After leaving Silver City, we took Highway 180 northwest for about 25 miles until we reached the exit (SR 211) we needed to access the Turkey Creek Road. Once on the Turkey Creek Road, we made our way slowly along the forest service road. This stretch was only like 7.5 miles long, but again with road conditions it was an extremely slow go. I began to wonder if my Subaru would be able to make it down to Turkey Creek to pick Ryan's truck back up when we were done. I was particularly concerned about the Sube's chances as we headed down Brushy Canyon. Of course, Turkey Creek Road had some marvelous views of the national forest and some of the wilderness area as we made our way along.

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View into the wilderness from the Turkey Creek Road - Watson Mountain to the left

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Ditto. Unnamed peaks in the wilderness

We arrived at the parking area, if you can call it that, about 4:10 pm in the afternoon, and we hit the trail a little bit after 4:30 pm. Now I had assumed we would reach the trailhead sometime between two and three in the afternoon, but since it was essentially another ten hour drive, we ended up cutting our hiking distance from five miles down to about 3.5 for the evening.

I might mention that the temperature was 89 degrees when we arrived at the trailhead, and I'm guessing that there was a pretty good chance that it crept up into the low 90's before the sun stopped shining down into the canyon. This was typical of our first three days; pretty hot by the afternoon. Fortunately, the last two days cooled down to the low 80's as a mild cold front came through.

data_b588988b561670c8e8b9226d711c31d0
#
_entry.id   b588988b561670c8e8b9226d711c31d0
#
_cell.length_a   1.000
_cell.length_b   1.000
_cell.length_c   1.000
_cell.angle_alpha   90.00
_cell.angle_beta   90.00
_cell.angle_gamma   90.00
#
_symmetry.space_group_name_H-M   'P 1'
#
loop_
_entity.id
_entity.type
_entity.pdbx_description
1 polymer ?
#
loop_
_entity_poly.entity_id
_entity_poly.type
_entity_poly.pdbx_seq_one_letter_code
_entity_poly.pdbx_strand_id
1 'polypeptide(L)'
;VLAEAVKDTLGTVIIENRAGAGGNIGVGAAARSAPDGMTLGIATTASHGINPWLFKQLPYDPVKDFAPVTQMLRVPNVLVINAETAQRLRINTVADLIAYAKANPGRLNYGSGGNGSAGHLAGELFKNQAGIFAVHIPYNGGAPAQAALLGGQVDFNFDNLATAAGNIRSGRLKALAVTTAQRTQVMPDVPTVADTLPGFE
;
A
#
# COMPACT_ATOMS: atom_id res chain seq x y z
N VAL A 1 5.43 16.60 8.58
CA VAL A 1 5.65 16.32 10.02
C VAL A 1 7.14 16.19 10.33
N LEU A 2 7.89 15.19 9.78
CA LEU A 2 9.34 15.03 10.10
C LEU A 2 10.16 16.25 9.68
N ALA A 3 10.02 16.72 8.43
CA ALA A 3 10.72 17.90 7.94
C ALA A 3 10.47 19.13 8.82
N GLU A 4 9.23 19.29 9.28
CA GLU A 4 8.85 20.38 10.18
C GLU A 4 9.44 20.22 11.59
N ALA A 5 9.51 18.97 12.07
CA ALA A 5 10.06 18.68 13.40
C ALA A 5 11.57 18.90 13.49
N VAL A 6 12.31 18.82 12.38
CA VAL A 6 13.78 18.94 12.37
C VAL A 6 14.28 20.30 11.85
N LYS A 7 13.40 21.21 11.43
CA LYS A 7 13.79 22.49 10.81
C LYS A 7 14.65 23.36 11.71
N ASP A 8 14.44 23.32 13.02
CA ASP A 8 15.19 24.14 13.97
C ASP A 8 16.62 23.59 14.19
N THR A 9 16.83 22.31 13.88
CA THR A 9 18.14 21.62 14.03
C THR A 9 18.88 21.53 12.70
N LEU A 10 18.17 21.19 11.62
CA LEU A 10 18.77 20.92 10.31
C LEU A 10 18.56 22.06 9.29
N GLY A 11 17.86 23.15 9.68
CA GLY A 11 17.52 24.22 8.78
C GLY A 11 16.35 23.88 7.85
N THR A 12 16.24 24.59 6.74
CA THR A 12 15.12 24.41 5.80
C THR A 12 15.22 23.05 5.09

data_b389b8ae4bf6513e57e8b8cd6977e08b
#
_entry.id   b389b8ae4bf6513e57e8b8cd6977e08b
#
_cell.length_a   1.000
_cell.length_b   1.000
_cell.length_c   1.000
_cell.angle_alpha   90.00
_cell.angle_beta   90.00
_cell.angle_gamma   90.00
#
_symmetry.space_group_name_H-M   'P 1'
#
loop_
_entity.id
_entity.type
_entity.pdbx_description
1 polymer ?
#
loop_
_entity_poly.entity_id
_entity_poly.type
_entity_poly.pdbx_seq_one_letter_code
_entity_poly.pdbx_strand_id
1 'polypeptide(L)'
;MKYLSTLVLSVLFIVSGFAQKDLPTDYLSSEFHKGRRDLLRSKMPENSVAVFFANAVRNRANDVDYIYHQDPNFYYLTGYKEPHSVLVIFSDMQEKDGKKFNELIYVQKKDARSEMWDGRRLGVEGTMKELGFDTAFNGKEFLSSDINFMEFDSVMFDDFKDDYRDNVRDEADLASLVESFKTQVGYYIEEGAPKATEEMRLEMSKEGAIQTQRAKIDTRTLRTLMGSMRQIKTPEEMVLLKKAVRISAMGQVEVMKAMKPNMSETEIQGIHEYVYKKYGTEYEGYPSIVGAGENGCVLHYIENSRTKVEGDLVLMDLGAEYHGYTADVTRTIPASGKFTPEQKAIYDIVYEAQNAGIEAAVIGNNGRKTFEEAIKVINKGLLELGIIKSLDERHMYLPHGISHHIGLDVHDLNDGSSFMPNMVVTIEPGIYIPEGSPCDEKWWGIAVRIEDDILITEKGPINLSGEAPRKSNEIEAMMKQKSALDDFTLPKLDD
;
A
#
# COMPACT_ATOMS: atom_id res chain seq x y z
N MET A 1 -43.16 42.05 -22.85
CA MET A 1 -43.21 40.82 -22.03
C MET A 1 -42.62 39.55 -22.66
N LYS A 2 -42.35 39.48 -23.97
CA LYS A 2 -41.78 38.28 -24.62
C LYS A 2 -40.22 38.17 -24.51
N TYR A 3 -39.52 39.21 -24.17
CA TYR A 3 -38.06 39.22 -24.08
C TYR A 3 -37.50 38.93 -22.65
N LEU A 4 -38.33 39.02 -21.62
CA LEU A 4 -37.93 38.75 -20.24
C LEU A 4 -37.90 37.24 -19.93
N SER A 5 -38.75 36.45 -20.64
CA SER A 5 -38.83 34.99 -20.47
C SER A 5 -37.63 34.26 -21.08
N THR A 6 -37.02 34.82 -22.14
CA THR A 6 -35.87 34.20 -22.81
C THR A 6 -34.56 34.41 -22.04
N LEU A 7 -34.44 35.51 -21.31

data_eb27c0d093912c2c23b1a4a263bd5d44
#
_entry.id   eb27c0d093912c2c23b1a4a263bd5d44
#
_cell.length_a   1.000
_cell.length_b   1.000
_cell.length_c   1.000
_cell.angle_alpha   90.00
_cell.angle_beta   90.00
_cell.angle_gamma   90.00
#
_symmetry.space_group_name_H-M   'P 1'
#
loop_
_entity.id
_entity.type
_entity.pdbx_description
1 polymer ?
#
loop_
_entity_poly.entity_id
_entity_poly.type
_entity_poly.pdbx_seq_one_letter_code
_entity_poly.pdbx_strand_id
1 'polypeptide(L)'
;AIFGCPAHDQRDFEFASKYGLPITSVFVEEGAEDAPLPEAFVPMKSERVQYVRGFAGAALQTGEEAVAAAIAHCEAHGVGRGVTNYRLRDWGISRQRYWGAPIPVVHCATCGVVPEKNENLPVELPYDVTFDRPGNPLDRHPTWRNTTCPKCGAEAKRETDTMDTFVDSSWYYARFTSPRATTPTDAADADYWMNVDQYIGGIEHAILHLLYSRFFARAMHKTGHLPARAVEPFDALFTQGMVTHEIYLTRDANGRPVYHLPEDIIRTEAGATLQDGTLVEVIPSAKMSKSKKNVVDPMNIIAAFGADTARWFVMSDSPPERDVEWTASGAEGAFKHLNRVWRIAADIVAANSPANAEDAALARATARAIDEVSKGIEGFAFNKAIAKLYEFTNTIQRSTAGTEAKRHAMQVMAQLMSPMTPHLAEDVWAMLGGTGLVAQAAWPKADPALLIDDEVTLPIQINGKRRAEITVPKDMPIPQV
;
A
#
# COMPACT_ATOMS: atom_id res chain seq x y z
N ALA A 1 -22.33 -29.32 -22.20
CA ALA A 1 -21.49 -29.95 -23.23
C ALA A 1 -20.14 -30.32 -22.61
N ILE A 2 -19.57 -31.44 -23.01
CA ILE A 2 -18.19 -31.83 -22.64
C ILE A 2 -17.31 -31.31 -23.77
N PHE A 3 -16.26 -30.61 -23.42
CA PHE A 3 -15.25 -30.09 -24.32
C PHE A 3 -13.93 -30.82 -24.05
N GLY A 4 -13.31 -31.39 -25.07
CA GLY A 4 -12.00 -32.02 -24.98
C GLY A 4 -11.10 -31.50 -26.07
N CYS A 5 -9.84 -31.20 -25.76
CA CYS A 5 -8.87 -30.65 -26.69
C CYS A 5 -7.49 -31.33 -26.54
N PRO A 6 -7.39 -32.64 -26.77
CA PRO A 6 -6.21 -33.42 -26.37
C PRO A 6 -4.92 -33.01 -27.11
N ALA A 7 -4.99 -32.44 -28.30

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Ryan's truck at the Lower Gila River Trailhead

Some trip information:
Total mileage - 32.5 miles
River Crossings - 81 total
Elevation Gain - approximately 500 feet over the 32 miles. We were heading upriver.
Water level of the Gila - knee deep to waist deep in places for the first couple of days, then once we passed side streams further up, maybe mid calf to just over the knee
Trail condition - There is an old trail that runs along the Gila, and we found that it was worth the effort to find at each river crossing. This made the going a lot easier, though staying on the trail was easier said than done in many places along our route.
Boot and sock conditions - After the first river crossing, my boots and soaks were wet the entire time - no way around it.
Tree conditions - The cottonwoods had there leaves for the most part while the sycamores were still budding.

Gila_River_Backpacking_Trip_04_18_22.jpg

Overview map


Day 1 - 3.5 miles

The trail starts out as an old Jeep road that people still use up until one reaches the wilderness boundary.

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The Gila River

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Our first ford of the Gila

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Looking back on Hidden Pasture

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Still following the old Jeep road

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The stark contrast of the just budding white sycamore tree. I thought these trees were just gorgeous